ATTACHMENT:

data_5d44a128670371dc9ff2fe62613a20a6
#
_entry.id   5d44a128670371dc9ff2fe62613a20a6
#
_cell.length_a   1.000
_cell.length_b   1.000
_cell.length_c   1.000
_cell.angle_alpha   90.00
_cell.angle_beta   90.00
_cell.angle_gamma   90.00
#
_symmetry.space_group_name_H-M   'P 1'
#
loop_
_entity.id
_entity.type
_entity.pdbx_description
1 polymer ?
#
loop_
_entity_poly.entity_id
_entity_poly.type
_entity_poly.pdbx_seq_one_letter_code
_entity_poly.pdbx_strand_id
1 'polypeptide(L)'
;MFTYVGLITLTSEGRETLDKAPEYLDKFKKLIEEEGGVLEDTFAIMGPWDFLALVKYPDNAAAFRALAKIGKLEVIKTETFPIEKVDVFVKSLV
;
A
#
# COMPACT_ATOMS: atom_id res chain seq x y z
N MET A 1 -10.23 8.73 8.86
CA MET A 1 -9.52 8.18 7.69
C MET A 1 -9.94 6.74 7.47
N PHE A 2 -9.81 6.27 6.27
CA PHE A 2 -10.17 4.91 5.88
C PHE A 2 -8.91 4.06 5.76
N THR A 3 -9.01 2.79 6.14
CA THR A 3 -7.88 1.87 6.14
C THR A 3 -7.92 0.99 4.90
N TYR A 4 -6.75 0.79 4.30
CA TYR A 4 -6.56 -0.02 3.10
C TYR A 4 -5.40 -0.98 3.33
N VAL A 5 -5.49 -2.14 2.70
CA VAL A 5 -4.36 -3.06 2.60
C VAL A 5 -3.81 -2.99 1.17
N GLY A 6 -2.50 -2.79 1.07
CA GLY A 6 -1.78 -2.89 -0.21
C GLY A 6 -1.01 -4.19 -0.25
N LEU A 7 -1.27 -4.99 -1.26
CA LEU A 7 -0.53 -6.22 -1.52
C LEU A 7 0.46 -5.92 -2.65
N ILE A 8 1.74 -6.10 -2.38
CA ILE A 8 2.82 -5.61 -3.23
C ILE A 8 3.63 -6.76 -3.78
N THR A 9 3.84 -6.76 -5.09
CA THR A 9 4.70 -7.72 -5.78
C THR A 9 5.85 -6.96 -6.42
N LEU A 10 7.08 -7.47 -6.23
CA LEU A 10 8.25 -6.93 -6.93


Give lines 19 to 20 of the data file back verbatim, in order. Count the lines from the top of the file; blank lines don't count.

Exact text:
#
loop_